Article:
While we’re not looking at products being banned, these developments will significantly affect processes and could be a serious headache for operations directors planning their summer management programmes.

In the case of tree risk assessments, he pointed to a number of high profile court cases which had clarified the responsibility owners and managers have to ensure their tree stock does not present an unacceptable risk to personal health and safety. In some cases, he said, the tree owners have been found liable for the deaths or injuries and were ordered to pay significant fines.

And with the production of the draft British Standard 8516 outlining recommendations for Tree Safety Inspections and the on-going work of the Forestry Commission’s National Tree Safety Group, a nationally recognised standard for managing tree risk is rapidly approaching.

Climate change and vegetation management

But it is climate change that will have the biggest long-term impact on vegetation management believes Jon.

Trees can be planted to act as windbreaks, plants with developed root systems can help prevent landslips, soak up water in heavy, prolonged downpours and regulate stream flow into water courses.

Climate change is really the sharp end of how utilities are going to manage vegetation in the future. Once it was a question of keeping it under control and minimising the costs incurred; in the future utilities will be relying on trees to protect exposed facilities from storms and soaking up surface water.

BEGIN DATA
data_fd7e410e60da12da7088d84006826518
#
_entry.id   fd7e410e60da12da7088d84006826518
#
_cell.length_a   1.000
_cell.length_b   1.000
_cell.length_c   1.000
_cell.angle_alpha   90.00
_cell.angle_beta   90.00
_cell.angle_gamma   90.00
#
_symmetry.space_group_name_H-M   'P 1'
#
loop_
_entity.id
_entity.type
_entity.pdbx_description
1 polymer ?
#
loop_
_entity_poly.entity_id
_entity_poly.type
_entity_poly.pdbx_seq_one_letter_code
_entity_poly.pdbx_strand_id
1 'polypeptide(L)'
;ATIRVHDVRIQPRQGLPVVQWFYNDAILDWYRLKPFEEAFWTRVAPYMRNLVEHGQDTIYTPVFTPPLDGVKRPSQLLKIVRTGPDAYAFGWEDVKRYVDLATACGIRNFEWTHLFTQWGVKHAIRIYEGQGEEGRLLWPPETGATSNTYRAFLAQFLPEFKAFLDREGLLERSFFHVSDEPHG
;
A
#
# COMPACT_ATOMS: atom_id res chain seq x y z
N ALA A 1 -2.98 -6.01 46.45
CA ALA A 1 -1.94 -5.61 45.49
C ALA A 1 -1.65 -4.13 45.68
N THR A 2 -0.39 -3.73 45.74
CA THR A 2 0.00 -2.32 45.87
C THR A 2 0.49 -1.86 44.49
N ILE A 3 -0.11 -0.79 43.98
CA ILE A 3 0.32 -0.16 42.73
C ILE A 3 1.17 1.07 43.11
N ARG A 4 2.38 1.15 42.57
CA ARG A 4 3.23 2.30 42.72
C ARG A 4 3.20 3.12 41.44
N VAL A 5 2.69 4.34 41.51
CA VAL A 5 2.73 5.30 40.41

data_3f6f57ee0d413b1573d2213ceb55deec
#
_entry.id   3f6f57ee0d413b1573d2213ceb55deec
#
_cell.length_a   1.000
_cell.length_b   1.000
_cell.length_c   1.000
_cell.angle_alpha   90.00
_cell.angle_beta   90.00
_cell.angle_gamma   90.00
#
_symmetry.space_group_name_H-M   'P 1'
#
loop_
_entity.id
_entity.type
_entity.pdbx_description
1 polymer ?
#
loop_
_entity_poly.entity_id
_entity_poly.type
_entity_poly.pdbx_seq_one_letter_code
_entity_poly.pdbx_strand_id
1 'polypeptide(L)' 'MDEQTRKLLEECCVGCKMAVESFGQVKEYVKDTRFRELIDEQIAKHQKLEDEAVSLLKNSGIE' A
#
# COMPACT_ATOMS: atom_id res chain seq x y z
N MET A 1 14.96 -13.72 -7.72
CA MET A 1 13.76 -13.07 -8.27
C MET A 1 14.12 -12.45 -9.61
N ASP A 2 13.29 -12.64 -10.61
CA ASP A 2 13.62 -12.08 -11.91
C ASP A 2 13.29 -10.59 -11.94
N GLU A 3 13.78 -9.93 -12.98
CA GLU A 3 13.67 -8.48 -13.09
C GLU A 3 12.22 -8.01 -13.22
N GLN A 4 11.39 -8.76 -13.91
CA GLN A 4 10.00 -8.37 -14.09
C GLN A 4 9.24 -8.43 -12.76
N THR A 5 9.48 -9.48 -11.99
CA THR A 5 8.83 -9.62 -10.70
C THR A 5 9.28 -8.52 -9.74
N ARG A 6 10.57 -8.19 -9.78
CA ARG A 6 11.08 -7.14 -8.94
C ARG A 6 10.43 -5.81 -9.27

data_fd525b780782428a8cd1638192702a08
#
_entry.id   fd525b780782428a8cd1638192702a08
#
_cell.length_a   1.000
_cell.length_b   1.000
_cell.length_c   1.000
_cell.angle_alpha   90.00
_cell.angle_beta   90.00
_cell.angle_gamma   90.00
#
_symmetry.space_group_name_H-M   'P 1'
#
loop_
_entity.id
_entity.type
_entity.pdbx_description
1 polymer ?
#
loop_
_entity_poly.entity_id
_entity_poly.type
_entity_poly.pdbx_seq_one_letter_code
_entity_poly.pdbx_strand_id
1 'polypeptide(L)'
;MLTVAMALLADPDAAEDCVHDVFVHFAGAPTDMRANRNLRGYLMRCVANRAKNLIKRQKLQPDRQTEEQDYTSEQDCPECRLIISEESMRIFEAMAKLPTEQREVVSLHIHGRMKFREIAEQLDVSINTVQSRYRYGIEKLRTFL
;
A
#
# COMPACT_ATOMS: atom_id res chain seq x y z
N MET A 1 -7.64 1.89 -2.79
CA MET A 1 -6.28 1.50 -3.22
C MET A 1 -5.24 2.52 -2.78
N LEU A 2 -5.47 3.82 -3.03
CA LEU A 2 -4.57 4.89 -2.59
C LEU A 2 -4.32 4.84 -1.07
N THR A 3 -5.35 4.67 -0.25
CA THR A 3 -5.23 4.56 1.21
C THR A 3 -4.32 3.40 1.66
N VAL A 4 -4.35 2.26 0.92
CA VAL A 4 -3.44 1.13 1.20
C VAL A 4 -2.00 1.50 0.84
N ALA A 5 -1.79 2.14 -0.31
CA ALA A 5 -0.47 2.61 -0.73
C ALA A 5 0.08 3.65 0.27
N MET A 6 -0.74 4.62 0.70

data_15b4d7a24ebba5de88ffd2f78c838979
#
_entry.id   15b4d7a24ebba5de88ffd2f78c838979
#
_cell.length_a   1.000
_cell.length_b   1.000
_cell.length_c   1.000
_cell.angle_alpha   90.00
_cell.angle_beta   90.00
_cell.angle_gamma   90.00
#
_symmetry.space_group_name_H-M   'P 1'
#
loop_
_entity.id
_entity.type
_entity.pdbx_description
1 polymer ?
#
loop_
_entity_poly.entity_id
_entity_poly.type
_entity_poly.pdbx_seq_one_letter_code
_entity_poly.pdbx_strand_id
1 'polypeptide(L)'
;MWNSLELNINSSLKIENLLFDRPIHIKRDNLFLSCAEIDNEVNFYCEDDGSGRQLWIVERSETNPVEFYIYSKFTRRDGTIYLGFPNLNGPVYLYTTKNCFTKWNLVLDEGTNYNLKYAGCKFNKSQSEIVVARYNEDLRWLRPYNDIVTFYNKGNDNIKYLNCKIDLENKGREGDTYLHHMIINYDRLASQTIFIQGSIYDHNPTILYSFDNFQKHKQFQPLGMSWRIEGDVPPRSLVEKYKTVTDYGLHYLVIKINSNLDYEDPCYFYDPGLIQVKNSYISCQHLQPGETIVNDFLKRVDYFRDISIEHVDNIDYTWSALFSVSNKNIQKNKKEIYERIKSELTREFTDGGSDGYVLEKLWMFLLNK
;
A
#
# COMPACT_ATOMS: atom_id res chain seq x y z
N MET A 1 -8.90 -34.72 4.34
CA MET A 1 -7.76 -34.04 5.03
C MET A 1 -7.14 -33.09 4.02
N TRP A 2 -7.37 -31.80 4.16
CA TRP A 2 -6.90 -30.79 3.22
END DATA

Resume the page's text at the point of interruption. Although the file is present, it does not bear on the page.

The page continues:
Nothing can be said with any certainty, but all the evidence suggests temperatures are on the rise. By how much we’re not yet sure – for what Copenhagen was worth, we’re working towards a 2OC rise, but many scientists think it’ll be closer to four by the end of the century. Either way, it means in the UK we can probably expect more storms and the rate of vegetation growth to speed up.

From here though, everything is a variable. We’re currently doing a lot of research into climate patterns and growth potential to see how we can help utilities plan their vegetation management strategies for the long term.

An example is ADAS’ investigation of the role tree growth regulators could play in the UK. Currently the practice of limiting growth with chemicals is carried out in the United States, but ADAS is conducting the first field trials to assess their suitability for British utilities.

The consultancy is also conducting studies into the impact higher temperatures will have on growth rates, potential change in vegetation types and what this could mean for pruning and spraying timetables and leaf fall patterns.